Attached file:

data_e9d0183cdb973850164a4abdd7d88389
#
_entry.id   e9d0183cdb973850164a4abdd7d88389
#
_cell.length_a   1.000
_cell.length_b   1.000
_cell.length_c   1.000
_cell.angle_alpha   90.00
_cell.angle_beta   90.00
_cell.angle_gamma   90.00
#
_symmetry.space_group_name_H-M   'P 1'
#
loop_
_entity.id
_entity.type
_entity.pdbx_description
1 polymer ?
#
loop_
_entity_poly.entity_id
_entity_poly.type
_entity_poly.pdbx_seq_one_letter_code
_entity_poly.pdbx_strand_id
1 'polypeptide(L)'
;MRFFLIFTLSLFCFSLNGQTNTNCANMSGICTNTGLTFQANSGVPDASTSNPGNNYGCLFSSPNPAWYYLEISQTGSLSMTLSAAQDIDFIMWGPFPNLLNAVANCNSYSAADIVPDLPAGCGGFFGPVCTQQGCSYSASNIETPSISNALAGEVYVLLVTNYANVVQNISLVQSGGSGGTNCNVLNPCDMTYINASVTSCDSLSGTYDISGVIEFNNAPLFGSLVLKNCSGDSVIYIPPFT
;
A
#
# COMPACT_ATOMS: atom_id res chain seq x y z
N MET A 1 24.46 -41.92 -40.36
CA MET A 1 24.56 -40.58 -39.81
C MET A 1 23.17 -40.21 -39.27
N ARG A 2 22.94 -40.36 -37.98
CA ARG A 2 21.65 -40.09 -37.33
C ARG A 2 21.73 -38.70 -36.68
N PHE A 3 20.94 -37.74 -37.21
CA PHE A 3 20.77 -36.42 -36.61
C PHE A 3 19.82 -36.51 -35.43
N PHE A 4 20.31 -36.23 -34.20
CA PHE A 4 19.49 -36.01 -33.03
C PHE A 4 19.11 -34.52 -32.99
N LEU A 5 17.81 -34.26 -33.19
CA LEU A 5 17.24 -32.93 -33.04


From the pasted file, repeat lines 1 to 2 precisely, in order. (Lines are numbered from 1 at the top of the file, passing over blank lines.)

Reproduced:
data_e9d0183cdb973850164a4abdd7d88389
#